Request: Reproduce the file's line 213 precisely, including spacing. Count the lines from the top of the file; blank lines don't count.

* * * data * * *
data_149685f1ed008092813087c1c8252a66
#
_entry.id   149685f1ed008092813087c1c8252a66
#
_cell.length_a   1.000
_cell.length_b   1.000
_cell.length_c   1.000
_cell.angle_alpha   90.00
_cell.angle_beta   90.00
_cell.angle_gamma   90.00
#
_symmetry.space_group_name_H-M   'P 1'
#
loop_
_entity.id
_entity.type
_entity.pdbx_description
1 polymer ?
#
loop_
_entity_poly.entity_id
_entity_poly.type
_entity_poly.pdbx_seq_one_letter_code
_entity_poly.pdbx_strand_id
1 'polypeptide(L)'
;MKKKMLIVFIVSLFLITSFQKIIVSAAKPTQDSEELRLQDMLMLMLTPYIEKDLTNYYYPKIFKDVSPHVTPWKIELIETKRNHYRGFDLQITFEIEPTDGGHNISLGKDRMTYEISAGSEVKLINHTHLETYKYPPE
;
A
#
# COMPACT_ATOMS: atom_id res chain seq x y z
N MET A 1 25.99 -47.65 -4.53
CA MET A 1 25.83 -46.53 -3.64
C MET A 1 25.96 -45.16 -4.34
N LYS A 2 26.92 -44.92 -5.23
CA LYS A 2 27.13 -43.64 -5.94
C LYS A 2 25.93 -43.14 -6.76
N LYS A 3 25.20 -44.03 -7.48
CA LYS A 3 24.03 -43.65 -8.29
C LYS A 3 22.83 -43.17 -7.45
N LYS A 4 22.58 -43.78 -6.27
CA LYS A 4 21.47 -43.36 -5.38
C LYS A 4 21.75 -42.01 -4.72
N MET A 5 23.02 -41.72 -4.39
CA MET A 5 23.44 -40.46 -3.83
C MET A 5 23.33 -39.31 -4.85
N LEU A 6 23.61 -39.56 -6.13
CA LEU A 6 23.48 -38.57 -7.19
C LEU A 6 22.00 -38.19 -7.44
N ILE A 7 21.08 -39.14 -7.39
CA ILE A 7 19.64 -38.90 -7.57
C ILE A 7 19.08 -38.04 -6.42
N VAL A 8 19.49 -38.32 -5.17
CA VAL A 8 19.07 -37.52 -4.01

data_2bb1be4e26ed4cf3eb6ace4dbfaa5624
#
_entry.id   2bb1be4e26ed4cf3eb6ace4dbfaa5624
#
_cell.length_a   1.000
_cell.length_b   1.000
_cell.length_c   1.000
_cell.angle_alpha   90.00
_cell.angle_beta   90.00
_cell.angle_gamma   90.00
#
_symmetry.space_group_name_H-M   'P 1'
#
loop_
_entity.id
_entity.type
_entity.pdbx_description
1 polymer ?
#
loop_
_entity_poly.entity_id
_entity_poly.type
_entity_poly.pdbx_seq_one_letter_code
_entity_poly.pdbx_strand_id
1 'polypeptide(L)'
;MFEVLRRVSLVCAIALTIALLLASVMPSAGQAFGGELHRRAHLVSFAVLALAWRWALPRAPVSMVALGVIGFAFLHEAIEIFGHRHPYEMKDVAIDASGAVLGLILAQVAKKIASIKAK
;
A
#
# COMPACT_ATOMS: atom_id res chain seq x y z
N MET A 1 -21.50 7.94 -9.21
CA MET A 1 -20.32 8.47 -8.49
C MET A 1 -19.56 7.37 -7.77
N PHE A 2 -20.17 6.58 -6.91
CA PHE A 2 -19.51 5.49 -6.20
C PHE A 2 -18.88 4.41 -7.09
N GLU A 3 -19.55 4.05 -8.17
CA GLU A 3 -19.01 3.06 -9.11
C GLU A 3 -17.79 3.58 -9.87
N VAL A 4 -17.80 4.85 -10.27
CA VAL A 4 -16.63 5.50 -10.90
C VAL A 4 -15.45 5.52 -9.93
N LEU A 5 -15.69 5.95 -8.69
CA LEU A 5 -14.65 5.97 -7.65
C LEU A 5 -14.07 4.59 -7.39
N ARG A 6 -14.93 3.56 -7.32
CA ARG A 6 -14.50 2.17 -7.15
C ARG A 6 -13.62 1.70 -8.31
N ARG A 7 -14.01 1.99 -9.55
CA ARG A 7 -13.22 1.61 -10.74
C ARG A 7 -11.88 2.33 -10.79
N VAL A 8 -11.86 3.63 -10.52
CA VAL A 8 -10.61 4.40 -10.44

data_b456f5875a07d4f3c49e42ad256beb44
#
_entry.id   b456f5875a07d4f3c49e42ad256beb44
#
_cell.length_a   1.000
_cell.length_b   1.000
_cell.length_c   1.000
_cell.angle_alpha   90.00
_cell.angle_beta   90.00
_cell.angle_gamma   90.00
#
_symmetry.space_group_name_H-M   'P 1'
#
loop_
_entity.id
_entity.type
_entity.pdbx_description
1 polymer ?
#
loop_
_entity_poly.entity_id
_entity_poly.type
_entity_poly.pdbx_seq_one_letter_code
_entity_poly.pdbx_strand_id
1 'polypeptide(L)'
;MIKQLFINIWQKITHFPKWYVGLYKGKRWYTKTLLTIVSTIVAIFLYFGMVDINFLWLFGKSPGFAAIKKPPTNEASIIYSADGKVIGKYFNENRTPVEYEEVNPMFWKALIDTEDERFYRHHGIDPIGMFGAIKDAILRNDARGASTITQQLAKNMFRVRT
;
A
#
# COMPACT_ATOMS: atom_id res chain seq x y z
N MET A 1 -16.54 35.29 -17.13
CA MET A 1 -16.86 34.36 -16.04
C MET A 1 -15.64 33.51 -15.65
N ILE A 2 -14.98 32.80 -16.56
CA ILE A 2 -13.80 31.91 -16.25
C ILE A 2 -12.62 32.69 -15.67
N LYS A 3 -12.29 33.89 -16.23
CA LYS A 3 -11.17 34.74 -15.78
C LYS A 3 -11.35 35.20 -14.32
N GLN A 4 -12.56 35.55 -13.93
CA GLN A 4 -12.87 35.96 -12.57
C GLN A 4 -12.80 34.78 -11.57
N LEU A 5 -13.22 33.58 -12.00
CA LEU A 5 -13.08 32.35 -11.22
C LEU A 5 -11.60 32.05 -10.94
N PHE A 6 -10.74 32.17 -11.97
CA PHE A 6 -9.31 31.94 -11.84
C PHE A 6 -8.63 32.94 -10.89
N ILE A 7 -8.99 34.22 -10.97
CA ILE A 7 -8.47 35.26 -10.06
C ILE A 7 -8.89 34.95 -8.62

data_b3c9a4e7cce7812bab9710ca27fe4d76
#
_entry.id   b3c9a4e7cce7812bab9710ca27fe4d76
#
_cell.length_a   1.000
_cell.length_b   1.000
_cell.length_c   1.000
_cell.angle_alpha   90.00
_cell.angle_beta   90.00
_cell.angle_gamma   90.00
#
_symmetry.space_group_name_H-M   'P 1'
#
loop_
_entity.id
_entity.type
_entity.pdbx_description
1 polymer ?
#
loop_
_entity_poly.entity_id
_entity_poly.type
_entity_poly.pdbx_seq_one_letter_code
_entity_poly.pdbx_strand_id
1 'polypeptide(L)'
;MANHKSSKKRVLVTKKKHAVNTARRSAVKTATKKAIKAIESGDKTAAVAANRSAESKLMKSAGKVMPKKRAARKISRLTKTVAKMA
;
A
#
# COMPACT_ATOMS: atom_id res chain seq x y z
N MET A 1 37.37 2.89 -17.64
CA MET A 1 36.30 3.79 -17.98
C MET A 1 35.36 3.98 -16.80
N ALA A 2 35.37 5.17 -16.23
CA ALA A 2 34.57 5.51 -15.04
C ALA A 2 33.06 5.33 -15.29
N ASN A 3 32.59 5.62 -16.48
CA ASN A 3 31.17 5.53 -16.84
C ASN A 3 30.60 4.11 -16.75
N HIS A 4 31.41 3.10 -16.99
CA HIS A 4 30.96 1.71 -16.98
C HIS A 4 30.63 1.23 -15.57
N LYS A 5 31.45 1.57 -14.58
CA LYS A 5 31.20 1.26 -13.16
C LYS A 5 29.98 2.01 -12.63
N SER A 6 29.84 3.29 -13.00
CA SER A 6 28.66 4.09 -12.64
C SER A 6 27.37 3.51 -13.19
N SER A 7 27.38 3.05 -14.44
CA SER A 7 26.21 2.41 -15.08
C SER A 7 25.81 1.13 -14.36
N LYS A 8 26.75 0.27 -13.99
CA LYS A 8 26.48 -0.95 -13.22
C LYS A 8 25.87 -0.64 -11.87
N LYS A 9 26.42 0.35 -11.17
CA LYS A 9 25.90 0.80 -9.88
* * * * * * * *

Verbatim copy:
CA LYS A 9 25.90 0.80 -9.88